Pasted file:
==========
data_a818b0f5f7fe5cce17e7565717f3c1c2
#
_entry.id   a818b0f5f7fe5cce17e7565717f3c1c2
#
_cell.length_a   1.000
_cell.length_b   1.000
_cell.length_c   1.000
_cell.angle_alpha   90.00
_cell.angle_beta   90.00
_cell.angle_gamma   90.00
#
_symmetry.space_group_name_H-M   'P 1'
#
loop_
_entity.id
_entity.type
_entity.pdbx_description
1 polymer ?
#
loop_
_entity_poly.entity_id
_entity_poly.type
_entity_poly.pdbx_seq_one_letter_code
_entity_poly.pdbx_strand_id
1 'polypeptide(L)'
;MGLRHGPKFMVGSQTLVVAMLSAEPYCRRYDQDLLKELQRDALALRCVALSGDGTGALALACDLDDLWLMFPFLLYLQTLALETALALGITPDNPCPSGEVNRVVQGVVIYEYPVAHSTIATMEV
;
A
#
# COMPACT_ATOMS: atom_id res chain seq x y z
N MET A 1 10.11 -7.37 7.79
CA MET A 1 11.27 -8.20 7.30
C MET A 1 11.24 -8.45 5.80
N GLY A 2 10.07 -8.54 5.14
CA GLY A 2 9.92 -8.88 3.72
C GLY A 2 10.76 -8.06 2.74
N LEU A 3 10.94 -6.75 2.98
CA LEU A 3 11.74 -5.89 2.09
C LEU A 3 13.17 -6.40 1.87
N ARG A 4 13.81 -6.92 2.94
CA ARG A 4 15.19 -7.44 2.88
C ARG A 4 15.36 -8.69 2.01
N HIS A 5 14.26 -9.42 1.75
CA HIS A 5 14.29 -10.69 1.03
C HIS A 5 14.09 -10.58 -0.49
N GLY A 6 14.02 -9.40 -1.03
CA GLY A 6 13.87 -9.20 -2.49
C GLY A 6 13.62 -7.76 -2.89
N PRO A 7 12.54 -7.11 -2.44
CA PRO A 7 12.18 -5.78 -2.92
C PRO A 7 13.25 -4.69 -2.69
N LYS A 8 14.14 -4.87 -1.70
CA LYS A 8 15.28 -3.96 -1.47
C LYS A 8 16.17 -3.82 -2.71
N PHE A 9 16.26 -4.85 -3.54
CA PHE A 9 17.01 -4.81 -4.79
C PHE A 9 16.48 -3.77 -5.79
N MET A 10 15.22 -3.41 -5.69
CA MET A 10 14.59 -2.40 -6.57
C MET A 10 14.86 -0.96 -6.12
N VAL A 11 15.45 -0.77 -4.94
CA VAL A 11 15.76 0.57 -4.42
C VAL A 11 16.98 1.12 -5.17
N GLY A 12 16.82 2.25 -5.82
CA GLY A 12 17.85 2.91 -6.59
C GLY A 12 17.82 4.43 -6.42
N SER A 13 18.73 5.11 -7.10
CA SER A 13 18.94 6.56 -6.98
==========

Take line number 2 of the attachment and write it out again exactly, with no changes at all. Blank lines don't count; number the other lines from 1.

#